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Patients with rare form of bone marrow cancer set to take part in Manchester study thanks to £118,000 charity grant

dr rocciA Manchester Royal Infirmary (MRI) consultant is the chief investigator of a new £118,000 grant-funded study aimed at supporting frail patients with myeloma.

The money, from the Myeloma UK Health Services Research Programme, will fund a two year study looking at developing new strategies for identifying and tackling the causes and impact of frailty in patients with multiple myeloma. It will involve 80 patients who are treated at MRI.

Myeloma is a rare form of bone marrow cancer that currently affects 17,500 people in the UK, and over 1000 people¹ in the Greater Manchester area. It is a relapsing and remitting cancer which is more prevalent in people aged 70 or over.

Frailty which affects around 30% of patients is associated with increased drug-related toxicity, where patients are unable to tolerate chemotherapy, poor quality of life and health outcomes.

Dr Alberto Rocci, Consultant Haematologist and Myeloma Lead at MRI, is the chief investigator of the study. He said:

To date there has been little research into how best to care for frailer myeloma patients, despite such patients often having fewer treatment options and poorer experiences and quality of life.

"This 'real-world' study is being delivered in collaboration with Dr John Burthem at the Institute of Cancer Sciences, The University of Manchester and Professor Paul Shiels at the Institute of Cancer Sciences, University of Glasgow. It will look for signs of frailty in myeloma patients. To do this, we will conduct specific blood tests to evaluate innovative biomarkers and look at things like how long it takes a patient to walk a certain distance. After collecting and analysing patient data, we hope to develop a simple screening test to help assess and monitor patients at risk of frailty.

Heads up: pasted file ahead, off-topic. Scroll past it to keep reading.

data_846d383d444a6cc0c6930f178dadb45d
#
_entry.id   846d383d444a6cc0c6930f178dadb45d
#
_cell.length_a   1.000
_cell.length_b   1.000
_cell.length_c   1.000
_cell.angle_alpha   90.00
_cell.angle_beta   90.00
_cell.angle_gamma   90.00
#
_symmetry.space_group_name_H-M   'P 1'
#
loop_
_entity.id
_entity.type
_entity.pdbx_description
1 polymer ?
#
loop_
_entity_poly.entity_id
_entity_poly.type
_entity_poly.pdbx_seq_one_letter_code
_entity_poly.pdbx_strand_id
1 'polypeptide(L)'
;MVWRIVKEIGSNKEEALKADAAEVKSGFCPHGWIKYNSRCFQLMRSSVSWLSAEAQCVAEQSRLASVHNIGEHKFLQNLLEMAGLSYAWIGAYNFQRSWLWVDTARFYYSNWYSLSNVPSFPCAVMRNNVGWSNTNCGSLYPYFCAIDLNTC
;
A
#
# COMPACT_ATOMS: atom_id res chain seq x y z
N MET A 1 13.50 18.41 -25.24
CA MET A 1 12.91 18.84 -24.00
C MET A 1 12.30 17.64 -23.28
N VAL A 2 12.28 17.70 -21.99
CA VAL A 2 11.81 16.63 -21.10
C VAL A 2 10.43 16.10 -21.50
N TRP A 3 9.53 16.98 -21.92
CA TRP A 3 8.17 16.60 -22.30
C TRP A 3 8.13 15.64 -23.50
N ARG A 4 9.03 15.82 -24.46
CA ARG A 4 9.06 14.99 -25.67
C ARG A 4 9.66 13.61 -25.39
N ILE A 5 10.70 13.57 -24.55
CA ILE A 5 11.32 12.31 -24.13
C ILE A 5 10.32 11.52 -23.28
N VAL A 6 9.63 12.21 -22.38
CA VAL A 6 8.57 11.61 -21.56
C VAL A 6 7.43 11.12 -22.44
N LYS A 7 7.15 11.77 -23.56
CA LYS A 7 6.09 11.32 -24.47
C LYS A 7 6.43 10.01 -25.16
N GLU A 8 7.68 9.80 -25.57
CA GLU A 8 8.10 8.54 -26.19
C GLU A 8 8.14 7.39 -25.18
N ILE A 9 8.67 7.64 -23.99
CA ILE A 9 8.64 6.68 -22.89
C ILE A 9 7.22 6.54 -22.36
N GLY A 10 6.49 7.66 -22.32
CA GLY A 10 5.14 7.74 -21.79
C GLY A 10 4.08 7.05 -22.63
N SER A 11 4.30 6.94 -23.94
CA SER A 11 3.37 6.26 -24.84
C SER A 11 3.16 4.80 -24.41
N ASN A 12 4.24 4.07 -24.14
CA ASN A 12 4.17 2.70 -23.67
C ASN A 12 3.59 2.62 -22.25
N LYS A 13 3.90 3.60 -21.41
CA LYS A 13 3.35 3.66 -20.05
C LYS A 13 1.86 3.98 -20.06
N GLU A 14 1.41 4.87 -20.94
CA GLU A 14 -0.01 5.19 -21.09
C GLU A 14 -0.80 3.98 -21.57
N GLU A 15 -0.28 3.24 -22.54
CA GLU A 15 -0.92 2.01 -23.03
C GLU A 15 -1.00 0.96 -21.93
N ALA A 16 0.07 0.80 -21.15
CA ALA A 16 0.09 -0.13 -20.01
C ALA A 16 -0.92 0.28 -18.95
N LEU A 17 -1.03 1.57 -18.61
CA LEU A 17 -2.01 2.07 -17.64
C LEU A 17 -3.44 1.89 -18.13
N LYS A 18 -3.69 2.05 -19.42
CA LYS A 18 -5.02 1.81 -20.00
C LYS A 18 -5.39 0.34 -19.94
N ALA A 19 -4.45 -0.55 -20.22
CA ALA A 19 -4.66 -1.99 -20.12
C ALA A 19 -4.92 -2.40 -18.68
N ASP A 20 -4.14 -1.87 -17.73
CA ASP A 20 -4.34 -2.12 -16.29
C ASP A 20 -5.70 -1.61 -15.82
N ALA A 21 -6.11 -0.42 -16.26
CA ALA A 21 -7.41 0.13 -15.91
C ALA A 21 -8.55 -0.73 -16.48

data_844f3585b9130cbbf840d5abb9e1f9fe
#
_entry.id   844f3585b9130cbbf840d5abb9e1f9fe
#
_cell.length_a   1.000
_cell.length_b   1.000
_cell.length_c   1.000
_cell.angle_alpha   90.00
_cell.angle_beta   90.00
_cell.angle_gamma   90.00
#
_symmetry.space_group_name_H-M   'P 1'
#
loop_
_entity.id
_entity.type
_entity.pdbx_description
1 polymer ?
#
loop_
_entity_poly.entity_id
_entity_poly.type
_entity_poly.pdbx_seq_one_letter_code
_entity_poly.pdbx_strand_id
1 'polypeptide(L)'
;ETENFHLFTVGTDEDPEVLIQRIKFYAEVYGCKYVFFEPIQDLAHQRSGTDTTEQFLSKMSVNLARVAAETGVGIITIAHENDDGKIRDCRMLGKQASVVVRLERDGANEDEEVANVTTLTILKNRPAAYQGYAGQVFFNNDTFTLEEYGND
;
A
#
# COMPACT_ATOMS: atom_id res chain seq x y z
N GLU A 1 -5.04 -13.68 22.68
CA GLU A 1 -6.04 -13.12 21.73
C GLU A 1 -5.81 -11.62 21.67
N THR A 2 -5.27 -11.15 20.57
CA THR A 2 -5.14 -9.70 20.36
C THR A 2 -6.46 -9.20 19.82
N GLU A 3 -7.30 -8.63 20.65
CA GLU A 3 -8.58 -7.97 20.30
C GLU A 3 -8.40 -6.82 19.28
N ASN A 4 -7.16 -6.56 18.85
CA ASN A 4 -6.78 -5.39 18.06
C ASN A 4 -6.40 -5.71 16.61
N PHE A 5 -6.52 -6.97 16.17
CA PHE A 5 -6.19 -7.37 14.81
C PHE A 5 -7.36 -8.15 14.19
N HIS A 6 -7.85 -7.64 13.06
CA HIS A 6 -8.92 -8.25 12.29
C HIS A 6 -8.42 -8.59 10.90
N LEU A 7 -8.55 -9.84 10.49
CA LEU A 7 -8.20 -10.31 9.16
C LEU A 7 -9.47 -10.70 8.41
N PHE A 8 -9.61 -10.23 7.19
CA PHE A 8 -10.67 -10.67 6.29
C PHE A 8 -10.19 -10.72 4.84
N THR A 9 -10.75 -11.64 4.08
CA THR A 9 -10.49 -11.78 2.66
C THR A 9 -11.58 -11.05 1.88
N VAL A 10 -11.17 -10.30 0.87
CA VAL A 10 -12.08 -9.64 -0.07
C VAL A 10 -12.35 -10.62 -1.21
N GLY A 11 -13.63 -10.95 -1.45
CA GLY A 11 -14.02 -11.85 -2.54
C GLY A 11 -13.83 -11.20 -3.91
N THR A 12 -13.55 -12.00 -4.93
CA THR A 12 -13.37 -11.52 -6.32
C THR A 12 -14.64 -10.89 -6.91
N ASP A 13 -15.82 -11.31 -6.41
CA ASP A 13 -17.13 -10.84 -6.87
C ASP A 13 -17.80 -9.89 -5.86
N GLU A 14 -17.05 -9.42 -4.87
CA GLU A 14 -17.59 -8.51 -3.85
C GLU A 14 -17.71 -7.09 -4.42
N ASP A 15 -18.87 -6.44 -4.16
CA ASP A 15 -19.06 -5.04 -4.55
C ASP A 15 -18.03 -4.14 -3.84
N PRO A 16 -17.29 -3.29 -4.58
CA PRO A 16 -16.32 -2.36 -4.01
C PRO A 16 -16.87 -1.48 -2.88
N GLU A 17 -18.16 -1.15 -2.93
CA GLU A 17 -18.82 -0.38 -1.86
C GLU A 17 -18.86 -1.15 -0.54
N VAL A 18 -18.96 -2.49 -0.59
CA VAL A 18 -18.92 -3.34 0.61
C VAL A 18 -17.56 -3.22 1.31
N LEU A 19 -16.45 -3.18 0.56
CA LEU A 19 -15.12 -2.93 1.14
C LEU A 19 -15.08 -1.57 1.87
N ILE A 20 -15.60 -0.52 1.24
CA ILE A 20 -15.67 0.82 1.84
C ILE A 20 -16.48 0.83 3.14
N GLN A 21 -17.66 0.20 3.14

"The results of this initial study will move our approach towards a more personalised treatment and will provide the rationale to develop future strategies to treat the causes of frailty and improve quality of life and survival for patients with multiple myeloma."

Sarah Richard, Myeloma UK Health Services Research Manager, added: "Frail patients account for almost a third of all myeloma cases and yet they tend to have a poorer quality of life, fewer treatment options available to them, and to be under-represented in clinical trials, because of the impact some treatments may have on their body.

"We are thrilled to be working with Manchester Royal Infirmary on this research project, and we hope that findings will inform solutions that will substantially improve patients' experiences and in the longer term, their outcomes."

The data collected through this study will be used to identify markers of frailty, and to develop a screening test to assess and monitor patients' frailty.

The Health Services Research programme at Myeloma UK focuses on obtaining high quality evidence to help improve patient outcomes, wellbeing and quality of life, and looks to shape improvements in the way healthcare is funded and delivered.

Following a competitive open grant round, the MRI study was one of two research proposals to be awarded funding.

¹ Prevalence statistic from Macmillan-NCIN Cancer Prevalence Project, 2010